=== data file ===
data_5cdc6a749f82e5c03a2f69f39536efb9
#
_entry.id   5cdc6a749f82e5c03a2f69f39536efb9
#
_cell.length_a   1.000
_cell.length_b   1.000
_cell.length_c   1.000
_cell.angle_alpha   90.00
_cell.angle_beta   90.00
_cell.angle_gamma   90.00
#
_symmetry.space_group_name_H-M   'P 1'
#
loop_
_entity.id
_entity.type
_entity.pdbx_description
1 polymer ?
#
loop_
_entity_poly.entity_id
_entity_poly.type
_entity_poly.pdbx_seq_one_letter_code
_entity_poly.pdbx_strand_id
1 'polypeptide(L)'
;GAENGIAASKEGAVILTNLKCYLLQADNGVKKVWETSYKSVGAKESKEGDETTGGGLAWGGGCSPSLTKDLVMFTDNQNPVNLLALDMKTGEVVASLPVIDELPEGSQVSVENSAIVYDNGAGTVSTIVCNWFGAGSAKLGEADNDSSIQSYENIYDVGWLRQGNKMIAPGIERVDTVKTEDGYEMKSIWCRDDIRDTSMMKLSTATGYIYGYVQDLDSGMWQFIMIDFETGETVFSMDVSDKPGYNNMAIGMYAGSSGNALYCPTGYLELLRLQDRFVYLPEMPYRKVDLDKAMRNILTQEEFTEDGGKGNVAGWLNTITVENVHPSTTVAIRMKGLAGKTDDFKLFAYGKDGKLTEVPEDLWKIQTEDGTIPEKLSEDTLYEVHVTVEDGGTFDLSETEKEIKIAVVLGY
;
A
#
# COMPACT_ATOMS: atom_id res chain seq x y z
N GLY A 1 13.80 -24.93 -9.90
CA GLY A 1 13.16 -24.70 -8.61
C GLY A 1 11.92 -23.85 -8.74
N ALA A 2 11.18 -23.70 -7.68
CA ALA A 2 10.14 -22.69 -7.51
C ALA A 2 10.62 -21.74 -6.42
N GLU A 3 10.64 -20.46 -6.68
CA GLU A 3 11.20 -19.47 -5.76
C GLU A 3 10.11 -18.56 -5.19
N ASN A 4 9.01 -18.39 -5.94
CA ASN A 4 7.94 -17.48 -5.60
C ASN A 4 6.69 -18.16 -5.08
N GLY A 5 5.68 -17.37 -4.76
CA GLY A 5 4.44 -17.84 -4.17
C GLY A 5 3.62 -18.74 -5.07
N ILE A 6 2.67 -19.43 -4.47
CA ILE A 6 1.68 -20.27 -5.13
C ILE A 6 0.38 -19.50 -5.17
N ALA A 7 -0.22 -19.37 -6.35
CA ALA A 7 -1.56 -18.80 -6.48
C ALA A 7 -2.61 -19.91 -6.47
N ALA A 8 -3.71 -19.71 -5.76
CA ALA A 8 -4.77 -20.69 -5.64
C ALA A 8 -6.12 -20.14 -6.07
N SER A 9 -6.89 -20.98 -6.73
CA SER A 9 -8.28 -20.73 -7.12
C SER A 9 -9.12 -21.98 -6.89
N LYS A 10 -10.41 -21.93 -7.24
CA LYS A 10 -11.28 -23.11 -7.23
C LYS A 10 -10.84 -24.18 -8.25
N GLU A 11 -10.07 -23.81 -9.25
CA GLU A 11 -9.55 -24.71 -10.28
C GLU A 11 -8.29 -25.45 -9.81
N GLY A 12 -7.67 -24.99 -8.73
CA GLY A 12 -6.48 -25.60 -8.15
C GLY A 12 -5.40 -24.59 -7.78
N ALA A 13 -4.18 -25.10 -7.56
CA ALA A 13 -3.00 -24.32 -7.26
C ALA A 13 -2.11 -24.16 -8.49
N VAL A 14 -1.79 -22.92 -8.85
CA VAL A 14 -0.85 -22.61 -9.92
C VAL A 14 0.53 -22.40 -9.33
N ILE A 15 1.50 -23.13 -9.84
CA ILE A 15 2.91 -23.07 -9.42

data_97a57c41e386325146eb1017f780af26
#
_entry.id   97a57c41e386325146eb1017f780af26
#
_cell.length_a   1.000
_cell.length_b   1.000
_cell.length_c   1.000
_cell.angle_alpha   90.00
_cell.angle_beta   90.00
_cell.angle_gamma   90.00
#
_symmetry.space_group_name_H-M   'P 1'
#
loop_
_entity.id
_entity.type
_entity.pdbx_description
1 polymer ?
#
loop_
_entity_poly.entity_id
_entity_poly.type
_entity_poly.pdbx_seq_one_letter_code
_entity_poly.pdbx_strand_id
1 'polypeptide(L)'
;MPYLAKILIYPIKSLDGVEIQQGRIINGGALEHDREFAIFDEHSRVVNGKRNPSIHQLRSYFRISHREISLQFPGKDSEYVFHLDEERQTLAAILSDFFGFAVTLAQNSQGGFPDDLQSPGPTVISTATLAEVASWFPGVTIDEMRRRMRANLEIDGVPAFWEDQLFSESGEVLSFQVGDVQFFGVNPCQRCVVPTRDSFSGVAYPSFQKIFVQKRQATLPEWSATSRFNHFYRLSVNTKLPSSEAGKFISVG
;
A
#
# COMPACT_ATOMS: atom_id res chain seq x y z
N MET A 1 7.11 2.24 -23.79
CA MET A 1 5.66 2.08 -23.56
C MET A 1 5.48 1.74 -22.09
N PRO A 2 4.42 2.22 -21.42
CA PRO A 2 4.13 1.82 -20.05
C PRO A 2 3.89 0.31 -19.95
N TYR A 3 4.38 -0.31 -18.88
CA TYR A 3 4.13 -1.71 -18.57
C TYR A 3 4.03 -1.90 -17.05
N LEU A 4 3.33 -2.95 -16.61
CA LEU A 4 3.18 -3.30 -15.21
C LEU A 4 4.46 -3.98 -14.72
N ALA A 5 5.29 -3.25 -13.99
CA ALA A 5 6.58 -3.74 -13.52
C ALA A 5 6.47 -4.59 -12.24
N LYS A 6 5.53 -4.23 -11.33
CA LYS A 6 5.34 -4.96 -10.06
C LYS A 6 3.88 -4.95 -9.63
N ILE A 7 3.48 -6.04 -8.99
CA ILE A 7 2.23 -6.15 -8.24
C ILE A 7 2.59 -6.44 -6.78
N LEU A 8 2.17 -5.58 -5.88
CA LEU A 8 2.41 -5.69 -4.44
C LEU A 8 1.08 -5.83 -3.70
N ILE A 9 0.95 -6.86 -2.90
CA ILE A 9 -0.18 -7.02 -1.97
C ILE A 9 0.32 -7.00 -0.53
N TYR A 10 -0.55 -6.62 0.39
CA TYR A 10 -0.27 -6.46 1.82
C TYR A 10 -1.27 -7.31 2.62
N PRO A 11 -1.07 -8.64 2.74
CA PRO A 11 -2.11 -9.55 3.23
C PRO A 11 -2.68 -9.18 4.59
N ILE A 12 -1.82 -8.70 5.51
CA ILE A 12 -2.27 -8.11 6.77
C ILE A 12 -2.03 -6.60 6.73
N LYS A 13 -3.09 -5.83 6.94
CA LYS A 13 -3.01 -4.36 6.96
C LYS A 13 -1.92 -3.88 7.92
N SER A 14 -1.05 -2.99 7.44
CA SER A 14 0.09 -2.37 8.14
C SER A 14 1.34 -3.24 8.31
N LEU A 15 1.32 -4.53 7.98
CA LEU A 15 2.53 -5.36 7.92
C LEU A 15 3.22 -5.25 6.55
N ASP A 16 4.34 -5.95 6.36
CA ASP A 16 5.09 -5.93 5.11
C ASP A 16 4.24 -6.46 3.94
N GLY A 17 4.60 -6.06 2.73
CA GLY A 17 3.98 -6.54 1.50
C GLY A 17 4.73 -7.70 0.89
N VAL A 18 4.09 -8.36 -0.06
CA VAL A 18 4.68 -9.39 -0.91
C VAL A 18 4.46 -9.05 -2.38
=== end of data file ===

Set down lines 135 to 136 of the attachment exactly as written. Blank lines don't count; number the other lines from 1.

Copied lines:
N PRO A 11 -1.07 -8.64 2.74
CA PRO A 11 -2.11 -9.55 3.23